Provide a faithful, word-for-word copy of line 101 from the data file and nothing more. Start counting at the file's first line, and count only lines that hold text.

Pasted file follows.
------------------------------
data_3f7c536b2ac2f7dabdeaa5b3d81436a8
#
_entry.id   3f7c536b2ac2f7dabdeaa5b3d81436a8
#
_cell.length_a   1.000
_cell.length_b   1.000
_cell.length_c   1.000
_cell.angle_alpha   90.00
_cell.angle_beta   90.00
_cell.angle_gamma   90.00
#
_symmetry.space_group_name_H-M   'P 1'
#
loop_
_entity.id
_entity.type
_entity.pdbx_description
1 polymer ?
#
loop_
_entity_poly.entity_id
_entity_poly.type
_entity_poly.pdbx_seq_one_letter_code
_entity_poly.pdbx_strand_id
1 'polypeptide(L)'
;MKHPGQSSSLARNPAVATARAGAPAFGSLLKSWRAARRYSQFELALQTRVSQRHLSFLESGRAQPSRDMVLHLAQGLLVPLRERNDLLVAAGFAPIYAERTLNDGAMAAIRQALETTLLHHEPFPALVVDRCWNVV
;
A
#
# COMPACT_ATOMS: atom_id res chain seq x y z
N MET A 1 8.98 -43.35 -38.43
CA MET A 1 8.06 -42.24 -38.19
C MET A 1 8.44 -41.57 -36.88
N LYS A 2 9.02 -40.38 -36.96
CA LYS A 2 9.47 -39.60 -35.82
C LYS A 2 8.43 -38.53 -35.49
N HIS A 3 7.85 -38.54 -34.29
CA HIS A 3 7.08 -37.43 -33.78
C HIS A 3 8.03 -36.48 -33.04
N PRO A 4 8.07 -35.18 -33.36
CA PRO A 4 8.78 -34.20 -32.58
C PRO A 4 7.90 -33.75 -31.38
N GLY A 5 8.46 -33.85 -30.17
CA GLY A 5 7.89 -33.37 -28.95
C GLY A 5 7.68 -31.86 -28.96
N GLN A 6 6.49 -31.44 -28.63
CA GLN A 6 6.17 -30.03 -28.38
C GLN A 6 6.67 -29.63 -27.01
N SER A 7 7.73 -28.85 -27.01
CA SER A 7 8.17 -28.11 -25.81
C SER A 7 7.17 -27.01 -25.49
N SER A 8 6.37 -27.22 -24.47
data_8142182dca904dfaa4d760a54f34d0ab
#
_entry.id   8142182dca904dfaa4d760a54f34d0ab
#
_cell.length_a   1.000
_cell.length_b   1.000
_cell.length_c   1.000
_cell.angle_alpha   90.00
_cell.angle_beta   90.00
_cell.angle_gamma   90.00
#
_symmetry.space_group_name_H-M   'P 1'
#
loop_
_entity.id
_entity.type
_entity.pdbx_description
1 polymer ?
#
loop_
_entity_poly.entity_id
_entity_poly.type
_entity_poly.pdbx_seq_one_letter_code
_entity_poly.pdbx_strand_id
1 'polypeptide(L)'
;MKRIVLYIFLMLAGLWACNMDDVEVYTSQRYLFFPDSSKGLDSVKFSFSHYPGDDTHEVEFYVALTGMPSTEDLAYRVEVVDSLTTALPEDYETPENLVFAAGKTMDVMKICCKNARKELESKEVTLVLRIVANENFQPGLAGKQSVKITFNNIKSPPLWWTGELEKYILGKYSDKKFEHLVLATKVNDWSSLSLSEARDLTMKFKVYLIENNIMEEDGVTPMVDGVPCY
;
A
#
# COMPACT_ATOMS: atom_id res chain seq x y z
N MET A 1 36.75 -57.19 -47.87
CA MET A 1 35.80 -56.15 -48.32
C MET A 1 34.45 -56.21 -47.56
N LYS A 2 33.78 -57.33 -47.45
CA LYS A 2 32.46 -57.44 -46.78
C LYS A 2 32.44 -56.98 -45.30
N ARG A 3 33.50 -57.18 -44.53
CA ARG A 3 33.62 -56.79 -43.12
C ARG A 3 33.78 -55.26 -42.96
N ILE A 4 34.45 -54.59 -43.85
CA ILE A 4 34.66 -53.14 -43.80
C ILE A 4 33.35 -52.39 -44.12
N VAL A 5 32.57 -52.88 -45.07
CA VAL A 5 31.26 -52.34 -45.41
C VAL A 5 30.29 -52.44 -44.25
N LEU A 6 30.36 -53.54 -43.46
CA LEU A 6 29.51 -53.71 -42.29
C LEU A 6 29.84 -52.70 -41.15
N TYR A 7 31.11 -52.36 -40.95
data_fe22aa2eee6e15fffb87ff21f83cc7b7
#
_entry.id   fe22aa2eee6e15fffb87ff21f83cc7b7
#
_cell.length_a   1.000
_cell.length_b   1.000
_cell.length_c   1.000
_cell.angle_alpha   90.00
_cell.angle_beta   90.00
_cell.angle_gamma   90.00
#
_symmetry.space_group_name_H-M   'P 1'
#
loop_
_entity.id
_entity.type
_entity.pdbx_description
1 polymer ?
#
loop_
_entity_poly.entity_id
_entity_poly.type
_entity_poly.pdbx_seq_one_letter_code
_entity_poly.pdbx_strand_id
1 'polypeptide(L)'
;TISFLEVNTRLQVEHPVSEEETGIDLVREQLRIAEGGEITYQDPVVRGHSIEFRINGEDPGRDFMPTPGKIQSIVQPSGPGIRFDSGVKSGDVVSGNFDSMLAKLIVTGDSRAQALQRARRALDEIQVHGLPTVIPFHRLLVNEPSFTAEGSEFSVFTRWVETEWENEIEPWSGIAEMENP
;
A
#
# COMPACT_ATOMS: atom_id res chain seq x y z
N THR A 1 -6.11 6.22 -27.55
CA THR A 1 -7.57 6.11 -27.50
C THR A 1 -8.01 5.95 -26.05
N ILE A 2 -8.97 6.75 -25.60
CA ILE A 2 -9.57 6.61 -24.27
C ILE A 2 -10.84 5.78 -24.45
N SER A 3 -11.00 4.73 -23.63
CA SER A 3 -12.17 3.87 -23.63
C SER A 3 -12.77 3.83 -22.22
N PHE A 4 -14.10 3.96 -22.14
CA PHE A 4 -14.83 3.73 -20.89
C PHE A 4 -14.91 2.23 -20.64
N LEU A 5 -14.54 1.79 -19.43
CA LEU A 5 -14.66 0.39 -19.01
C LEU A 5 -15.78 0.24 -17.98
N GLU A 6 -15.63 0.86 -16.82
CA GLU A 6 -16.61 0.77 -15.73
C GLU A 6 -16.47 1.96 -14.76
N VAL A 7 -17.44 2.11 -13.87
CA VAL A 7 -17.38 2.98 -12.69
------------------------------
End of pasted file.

N TYR A 7 31.11 -52.36 -40.95